Practice Makes Perfect: Italian Pronouns and Prepositions (Second Edition)
March 10, 2013
Author Daniela Gobetti
Series Practice Makes Perfect
Publication Date 2011
Skill Level Beginner, Intermediate
In general, I don’t mind pronouns, but I don’t groove on prepositions. They are among the hardest things for me to learn when I study foreign languages.
Indeed, as author Daniela Gobetti herself notes in Practice Makes Perfect: Italian Pronouns and Prepositions:
Prepositions are notoriously difficult to learn in every language. They contribute to possible meanings of groups of words: even the incomplete phrase “with my brother” creates altogether different expectations from the phrase “by my brother.” But by themselves, in most cases, prepositions merely link words to convey meaning. Prepositions therefore sound (and are) arbitrary to non-native speakers…
That makes it unlikely I will love a book that spends a lot of time on prepositions. But aside from what are admittedly anti-preposition prejudices, in most cases I just don’t think this type of parts-of-speech-based book makes a lot of sense. (McGraw-Hill has them for other languages, too: Spanish, French, German, Arabic, and English.)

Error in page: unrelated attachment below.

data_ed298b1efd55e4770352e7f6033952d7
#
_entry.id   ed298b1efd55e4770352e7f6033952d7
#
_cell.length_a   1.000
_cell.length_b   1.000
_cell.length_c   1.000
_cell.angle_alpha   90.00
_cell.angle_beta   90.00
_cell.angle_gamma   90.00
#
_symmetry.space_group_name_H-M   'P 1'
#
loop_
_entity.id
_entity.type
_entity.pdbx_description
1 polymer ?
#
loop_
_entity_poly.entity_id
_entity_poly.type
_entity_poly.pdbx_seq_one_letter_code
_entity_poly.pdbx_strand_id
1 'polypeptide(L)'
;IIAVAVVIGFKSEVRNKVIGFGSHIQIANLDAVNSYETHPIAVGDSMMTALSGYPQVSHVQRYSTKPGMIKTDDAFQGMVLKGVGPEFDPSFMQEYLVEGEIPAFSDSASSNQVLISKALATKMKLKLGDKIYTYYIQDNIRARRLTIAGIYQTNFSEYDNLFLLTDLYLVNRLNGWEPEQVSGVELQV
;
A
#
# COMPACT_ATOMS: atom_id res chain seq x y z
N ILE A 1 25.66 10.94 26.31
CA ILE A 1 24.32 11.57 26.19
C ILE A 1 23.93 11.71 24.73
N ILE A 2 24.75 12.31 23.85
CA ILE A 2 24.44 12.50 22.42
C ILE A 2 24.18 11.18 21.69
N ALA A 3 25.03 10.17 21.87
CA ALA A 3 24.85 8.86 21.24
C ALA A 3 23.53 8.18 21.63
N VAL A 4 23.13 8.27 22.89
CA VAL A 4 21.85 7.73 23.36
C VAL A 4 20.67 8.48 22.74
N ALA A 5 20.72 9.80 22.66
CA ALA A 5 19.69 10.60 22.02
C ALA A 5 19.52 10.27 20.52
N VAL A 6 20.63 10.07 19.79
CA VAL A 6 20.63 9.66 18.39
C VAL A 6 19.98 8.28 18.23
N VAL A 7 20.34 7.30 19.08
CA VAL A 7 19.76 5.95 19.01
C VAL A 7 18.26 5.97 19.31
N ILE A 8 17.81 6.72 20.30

The Italian version is divided into two halves, with the first half devoted to pronouns and the second to prepositions. This division just doesn’t correspond to the way people learn languages.
To illustrate the problem: by the third page of pronoun explanations, you are given an exercise where you are matching personal pronouns in the left-hand column with predicates in the right-hand column, but they are predicates that go far beyond what someone who is merely figuring out how to say “I,” “you,” and “we” would know how to read.
Another example: if I know enough to be ready to learn and use verbs such as spaventarsi di (to become afraid of) and allontanarsi da (to move away from) on page 70, I most certainly am not at a stage where I still need to be informed, as I am eight pages later, that the pronoun chi (who) takes a third-person verb.
On page 123 of Practice Makes Perfect: Italian Pronouns and Prepositions, three pages into the preposition section, I am given a list of the most common prepositions: di (of), a (at/to), da (from/by), in (which means what you would think it meant in English), and several others. If you haven’t noticed these words peppering the pages of the book up to now, including the abovementioned examples on page 70, you’re in trouble.
To use this book comfortably, most people will need to be able to understand the harder components of the explanations and examples, in which case they will be bored by the more primitive pronoun and preposition explanations mixed in.
Practice Makes Perfect: Italian Pronouns and Prepositions is a strange case of parts-of-speech-based marketing trumping logic about the way people actually learn a language!